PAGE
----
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I need to design a mod-5 up/down counter with control input x. When x = 0 it will count down, and when x = 1 it will count up. I'm allowed to use only a JK flip-flop and NAND gates. Complement of x is not available.

I thought a 3-bit number which is ABC. I wrote the table and I created a Karnaugh map for A which is the first digit. I am stuck there because the function I got for A is (A'.B'.C'.x'+B.C.x) and I couldn't find any way to implement this function with the given gates.

The final step must be in the JK flip-flop to make it synchronize with the clock.

I have been thinking for two hours about this. Can you give me a way to implement this function?

Note: Complements of A, B, and C are available and logic levels 1 and 0 are available.

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  • \$\begingroup\$ One NAND gate? \$\endgroup\$
    – Eugene Sh.
    May 1, 2018 at 18:44
  • \$\begingroup\$ no, multiple nand gates and jk flip flops can be used. \$\endgroup\$
    – orkundagci
    May 1, 2018 at 18:47
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    \$\begingroup\$ Well, just with NAND gates you can implement anything. NAND gates are functionally complete. Can you think how you implement NOT with NAND? Hint: Not(A)=NAND(A,A). \$\endgroup\$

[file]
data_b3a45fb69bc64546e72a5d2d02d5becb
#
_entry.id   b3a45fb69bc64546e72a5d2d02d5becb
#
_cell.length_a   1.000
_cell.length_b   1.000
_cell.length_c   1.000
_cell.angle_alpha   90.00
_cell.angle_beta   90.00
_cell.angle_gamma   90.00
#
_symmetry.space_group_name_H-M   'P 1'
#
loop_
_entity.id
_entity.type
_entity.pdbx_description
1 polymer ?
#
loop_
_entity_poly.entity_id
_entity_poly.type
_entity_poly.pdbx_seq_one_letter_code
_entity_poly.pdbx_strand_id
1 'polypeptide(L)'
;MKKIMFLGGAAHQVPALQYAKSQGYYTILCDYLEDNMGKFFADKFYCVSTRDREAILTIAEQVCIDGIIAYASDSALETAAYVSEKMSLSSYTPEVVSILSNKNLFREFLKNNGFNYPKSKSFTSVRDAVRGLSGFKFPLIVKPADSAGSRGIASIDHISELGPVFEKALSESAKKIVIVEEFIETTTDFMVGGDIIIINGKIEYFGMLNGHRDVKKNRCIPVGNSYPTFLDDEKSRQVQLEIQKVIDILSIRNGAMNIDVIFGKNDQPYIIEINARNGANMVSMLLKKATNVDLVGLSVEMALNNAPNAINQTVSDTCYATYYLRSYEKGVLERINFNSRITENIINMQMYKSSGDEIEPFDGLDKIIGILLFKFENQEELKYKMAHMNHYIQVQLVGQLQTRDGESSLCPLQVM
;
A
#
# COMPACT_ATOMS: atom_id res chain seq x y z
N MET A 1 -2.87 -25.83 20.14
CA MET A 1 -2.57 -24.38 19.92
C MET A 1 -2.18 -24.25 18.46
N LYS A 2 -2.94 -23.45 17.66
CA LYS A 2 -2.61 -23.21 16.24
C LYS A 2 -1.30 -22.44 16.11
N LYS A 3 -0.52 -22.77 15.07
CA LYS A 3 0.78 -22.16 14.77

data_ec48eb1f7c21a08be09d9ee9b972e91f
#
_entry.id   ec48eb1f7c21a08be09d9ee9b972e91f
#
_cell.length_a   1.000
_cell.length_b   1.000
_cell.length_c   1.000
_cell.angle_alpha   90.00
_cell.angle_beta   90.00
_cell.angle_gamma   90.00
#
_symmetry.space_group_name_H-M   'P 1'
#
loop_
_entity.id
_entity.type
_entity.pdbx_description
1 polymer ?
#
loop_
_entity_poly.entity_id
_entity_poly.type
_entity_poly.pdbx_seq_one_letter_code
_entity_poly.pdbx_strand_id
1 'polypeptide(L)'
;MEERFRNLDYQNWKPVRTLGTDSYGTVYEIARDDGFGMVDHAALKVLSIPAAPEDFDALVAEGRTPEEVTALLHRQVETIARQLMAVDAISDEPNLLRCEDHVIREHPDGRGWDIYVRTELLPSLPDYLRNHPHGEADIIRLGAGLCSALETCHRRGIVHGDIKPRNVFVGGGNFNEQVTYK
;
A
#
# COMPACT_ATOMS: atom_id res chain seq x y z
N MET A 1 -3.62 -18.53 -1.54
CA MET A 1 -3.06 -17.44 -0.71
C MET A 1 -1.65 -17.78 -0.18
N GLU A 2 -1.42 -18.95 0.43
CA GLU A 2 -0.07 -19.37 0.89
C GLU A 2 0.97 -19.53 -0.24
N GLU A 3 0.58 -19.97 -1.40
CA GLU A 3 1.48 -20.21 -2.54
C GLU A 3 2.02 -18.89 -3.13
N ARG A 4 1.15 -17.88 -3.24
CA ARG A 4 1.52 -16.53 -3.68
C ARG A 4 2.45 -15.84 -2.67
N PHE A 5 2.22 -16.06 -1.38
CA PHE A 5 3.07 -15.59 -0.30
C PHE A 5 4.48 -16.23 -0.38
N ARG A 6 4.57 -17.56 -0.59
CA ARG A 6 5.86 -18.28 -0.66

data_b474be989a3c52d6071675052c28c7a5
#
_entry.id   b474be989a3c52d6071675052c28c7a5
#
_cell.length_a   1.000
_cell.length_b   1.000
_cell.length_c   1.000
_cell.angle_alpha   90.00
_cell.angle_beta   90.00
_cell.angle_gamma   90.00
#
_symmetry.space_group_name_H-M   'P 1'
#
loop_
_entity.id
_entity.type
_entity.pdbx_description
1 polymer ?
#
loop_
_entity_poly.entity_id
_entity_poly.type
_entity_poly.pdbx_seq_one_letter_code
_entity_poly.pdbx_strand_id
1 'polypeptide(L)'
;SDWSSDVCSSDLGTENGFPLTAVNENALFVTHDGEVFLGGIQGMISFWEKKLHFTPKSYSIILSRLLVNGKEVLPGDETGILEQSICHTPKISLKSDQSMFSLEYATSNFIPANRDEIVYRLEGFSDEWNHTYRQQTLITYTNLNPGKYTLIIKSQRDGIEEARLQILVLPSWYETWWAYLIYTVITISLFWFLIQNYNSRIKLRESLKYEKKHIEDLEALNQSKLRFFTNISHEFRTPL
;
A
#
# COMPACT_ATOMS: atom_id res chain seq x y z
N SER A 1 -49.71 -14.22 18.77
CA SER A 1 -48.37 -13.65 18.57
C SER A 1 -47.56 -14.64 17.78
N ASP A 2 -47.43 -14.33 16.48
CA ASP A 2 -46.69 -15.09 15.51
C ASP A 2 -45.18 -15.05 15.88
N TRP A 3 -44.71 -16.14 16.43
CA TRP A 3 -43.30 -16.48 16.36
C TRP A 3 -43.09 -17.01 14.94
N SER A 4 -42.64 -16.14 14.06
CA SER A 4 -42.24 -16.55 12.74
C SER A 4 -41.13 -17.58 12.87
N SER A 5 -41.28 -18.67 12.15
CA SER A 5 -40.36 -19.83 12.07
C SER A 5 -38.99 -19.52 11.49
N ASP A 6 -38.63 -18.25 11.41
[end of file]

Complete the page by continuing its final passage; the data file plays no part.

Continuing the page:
– Eugene Sh.
    May 1, 2018 at 18:50
  • \$\begingroup\$ Hint:Moore state machine \$\endgroup\$
    – Miss Mulan
    Jul 1, 2022 at 22:40

1 Answer 1

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As a general rule the following is true..

1) U' = U NAND U

This can be built from one NAND gate.

2) U OR V = U' NAND V' = (U NAND U) NAND (V NAND V)

This can be built from two 2-input NAND gates.

3) U AND V = (U NAND V)' = (U NAND V) NAND (U NAND V)

This can be built from two 2-input NAND gates.



We can apply the above rules over and ove to the equation below.

(A'.B'.C'.x'+B.C.x)

A' = A NAND A
B' = B NAND B
C' = C NAND C
X' = X NAND X

D = A' NAND B' (intermediate signal)
E = C' NAND X' (intermediate signal)

D' = D NAND D (which is A'.B')
E' = E NAND E (which is C'.x')

F = D' NAND E' (intermediate signal)
F' = F NAND F (which is A'.B'.C'.x')

G = B NAND C (intermediate signal)
G' = G NAND G (which is B.C)
H = G' NAND X (intermediate signal)
H' = H NAND H (which is B.C.x)

I = F NAND H (which is A'.B'.C'.x'+B.C.x)

Expanding the whole thing gives...

A'.B'.C'.x'+B.C.x = F NAND H

A'.B'.C'.x'+B.C.x = (D' NAND E') NAND (G' NAND X)

A'.B'.C'.x'+B.C.x = ((D NAND D) NAND (E NAND E)) NAND ((G NAND G) NAND X)

A'.B'.C'.x'+B.C.x = (((A' NAND B') NAND (A' NAND B')) NAND ((C' NAND X') NAND (C' NAND X'))) NAND (((B NAND C) NAND (B NAND C)) NAND X)

A'.B'.C'.x'+B.C.x = ((((A NAND A) NAND (B NAND B)) NAND ((A NAND A) NAND (B NAND B))) NAND (((C NAND C) NAND (X NAND X)) NAND ((C NAND C) NAND (X NAND X)))) NAND (((B NAND C) NAND (B NAND C)) NAND X)

schematic

simulate this circuit – Schematic created using CircuitLab

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    \$\begingroup\$ I don't feel like editing your answer lol... but if you're just curious for next time, try utilizing the \cdot \$\cdot\$ for AND and \overline{X} \$\overline{X}\$ to negate something. I wouldn't blame you for adding all of the Mathjax for this... \$\endgroup\$
    – user103380
    May 1, 2018 at 20:19

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